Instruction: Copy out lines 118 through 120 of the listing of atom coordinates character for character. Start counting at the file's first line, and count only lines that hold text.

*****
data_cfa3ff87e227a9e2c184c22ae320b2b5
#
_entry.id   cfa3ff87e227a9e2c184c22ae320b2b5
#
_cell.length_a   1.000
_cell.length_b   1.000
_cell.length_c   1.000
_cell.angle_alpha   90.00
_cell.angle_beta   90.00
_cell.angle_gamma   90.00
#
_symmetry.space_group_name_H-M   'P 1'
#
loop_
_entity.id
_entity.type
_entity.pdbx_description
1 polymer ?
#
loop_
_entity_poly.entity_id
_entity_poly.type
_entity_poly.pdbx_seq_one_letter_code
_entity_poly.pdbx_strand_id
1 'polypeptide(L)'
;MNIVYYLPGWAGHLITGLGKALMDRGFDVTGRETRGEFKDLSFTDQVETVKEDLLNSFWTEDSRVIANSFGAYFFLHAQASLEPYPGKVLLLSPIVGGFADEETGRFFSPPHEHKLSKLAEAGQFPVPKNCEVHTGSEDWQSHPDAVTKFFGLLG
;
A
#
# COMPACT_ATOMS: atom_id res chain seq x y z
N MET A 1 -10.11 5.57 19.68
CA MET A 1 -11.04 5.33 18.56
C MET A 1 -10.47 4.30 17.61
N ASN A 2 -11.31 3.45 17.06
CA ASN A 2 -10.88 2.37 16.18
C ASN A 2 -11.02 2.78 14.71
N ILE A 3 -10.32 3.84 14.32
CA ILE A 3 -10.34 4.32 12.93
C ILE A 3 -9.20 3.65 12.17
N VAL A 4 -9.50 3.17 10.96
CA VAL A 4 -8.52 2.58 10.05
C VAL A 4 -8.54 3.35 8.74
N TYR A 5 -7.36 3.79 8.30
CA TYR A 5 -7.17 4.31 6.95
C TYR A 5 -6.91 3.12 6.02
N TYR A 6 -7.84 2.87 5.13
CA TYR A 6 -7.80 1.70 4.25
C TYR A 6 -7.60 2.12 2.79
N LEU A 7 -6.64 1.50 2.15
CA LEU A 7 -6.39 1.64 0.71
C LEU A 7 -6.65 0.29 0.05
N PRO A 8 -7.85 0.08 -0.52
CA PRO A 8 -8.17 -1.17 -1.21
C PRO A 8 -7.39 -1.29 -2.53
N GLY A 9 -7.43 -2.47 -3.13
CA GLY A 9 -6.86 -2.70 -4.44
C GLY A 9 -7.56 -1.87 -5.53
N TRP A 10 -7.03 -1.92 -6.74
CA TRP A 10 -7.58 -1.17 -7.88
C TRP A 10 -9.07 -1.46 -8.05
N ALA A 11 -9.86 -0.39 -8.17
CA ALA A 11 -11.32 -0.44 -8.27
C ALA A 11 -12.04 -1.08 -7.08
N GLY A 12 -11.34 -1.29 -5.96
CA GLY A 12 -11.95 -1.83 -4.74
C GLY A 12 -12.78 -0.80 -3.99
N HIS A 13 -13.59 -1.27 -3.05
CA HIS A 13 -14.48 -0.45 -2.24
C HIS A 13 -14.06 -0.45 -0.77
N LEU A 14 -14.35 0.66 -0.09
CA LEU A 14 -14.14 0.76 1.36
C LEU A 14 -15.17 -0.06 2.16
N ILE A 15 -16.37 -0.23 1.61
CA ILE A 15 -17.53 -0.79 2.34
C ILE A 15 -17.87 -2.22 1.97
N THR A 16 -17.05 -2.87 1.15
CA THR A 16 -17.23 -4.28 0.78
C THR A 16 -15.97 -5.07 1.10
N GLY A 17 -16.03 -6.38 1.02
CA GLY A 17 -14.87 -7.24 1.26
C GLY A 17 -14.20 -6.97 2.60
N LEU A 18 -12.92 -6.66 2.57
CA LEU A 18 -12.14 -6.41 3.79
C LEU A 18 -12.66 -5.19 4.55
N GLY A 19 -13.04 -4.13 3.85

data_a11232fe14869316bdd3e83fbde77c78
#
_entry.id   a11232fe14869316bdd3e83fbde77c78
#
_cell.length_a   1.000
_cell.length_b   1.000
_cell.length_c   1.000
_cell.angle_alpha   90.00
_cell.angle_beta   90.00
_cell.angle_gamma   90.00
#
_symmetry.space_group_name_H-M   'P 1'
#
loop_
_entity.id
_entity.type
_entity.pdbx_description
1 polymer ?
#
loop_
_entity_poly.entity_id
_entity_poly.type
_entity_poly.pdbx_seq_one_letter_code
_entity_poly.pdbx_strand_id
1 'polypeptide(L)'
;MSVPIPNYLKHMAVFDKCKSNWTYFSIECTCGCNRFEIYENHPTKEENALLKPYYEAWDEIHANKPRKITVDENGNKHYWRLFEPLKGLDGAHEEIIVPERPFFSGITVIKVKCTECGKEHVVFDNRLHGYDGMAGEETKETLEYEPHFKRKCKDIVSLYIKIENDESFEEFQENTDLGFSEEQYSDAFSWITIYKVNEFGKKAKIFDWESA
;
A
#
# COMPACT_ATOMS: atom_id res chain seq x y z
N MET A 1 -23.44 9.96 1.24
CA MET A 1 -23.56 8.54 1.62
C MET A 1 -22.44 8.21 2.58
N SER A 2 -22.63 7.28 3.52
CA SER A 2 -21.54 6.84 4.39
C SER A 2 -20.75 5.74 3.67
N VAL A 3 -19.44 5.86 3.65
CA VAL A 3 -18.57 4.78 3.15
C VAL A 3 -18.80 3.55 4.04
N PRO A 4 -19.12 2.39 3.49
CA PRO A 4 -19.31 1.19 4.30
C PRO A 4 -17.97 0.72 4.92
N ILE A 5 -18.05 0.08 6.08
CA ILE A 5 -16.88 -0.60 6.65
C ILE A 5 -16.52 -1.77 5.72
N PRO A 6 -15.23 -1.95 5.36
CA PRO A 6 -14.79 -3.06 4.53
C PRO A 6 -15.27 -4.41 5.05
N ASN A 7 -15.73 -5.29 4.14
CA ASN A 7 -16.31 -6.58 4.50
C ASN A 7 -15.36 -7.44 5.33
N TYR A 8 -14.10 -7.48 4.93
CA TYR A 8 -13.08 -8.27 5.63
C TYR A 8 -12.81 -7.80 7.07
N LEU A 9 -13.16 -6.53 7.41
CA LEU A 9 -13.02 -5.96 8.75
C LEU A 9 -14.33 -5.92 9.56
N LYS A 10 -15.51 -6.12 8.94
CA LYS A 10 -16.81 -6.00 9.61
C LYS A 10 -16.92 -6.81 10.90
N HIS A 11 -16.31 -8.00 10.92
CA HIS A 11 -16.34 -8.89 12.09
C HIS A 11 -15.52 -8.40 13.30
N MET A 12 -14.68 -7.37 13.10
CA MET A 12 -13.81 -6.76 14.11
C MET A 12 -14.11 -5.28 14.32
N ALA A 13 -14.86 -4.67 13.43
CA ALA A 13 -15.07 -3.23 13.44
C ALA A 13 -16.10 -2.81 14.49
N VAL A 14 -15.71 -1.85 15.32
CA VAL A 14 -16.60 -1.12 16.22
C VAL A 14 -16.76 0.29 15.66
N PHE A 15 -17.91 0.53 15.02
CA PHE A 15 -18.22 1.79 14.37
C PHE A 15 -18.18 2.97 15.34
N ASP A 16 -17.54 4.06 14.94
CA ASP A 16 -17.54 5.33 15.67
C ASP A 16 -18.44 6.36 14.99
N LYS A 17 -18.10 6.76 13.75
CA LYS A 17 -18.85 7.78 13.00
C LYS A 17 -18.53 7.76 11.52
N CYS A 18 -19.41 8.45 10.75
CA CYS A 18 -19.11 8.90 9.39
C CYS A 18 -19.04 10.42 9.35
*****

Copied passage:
C MET A 1 -22.44 8.21 2.58
N SER A 2 -22.63 7.28 3.52
CA SER A 2 -21.54 6.84 4.39